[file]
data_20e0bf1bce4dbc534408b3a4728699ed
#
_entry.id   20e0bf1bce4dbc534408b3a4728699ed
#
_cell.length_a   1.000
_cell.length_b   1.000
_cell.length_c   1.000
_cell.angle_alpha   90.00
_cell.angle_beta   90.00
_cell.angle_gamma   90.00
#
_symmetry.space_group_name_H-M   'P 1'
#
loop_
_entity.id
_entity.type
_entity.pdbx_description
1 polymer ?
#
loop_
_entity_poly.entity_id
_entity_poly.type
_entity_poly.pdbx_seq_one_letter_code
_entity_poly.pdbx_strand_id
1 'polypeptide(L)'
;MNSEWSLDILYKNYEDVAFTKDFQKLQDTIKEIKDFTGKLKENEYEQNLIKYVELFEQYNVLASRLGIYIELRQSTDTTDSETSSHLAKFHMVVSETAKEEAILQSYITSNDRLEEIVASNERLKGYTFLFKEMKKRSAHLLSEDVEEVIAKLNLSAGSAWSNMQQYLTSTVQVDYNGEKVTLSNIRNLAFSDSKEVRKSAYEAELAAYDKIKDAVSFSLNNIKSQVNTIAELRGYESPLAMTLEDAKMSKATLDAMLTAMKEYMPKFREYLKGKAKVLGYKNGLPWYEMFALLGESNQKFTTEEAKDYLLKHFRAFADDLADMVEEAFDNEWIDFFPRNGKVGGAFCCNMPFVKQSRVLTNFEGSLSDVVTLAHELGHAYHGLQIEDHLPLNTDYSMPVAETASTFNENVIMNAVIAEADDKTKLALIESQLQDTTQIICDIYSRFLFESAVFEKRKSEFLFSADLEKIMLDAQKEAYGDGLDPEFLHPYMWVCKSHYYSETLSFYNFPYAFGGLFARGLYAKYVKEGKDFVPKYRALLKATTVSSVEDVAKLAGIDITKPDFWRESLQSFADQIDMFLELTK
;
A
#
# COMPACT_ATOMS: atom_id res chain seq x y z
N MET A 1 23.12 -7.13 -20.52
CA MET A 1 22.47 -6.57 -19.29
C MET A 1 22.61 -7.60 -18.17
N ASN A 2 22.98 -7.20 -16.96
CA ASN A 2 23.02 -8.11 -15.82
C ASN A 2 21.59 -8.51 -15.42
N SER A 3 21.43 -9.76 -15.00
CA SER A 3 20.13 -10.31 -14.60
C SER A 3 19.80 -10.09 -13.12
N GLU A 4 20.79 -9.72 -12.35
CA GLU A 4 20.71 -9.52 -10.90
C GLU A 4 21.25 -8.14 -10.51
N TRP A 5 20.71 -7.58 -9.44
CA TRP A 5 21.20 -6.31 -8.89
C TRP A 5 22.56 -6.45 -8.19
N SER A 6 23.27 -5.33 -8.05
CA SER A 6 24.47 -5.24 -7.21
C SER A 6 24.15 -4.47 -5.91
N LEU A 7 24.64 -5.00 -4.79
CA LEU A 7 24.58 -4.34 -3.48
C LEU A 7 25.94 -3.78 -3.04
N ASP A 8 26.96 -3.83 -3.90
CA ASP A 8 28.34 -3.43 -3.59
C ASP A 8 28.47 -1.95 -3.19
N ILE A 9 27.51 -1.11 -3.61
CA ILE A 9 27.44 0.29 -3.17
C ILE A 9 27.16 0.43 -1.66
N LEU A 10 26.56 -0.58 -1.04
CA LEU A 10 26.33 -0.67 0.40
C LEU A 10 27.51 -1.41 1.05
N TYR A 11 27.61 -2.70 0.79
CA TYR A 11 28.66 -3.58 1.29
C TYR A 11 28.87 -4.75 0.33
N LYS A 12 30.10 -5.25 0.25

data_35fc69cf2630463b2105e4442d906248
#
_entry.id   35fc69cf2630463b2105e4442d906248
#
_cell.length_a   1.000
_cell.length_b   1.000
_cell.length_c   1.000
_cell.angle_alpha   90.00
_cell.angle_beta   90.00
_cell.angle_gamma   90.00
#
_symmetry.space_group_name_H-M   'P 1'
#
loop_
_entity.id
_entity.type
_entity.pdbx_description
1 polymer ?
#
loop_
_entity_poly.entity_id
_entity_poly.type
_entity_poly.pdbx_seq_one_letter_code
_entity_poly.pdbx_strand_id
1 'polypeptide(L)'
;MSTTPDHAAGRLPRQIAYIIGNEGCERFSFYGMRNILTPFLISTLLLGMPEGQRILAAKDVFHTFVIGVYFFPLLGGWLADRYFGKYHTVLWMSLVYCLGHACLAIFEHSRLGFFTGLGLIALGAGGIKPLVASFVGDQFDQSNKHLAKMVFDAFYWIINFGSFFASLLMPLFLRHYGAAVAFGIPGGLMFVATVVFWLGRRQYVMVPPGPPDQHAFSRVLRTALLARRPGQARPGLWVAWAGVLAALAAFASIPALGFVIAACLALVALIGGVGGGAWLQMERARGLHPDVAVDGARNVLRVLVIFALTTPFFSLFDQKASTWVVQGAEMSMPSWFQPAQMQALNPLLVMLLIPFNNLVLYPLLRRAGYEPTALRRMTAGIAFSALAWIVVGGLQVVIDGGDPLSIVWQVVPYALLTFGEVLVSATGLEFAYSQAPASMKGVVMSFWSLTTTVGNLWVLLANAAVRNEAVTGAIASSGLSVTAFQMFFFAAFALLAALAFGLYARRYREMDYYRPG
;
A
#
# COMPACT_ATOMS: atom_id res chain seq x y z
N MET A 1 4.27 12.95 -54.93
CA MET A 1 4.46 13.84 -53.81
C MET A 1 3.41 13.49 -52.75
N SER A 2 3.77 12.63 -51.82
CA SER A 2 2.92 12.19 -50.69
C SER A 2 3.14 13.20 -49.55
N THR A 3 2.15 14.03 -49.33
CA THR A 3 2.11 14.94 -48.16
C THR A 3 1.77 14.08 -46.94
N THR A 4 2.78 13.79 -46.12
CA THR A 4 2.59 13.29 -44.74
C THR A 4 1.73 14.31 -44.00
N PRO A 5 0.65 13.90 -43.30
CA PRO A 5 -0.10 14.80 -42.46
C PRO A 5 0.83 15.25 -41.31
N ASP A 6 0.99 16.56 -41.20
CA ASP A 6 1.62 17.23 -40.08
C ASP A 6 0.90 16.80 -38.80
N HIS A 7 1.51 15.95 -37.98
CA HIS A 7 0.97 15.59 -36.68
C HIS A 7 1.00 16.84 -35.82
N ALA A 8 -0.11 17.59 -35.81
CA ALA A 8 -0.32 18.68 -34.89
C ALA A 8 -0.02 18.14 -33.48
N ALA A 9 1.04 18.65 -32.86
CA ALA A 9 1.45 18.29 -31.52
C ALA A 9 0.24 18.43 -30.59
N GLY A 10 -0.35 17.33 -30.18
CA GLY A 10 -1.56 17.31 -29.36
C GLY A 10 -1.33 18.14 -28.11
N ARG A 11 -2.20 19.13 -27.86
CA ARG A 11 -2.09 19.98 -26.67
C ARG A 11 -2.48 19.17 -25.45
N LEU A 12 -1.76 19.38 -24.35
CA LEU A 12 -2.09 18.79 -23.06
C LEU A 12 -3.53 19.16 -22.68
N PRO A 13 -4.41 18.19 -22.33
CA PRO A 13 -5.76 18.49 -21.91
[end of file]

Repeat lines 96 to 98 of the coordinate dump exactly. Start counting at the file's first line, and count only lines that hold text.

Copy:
CA MET A 1 4.46 13.84 -53.81
C MET A 1 3.41 13.49 -52.75
N SER A 2 3.77 12.63 -51.82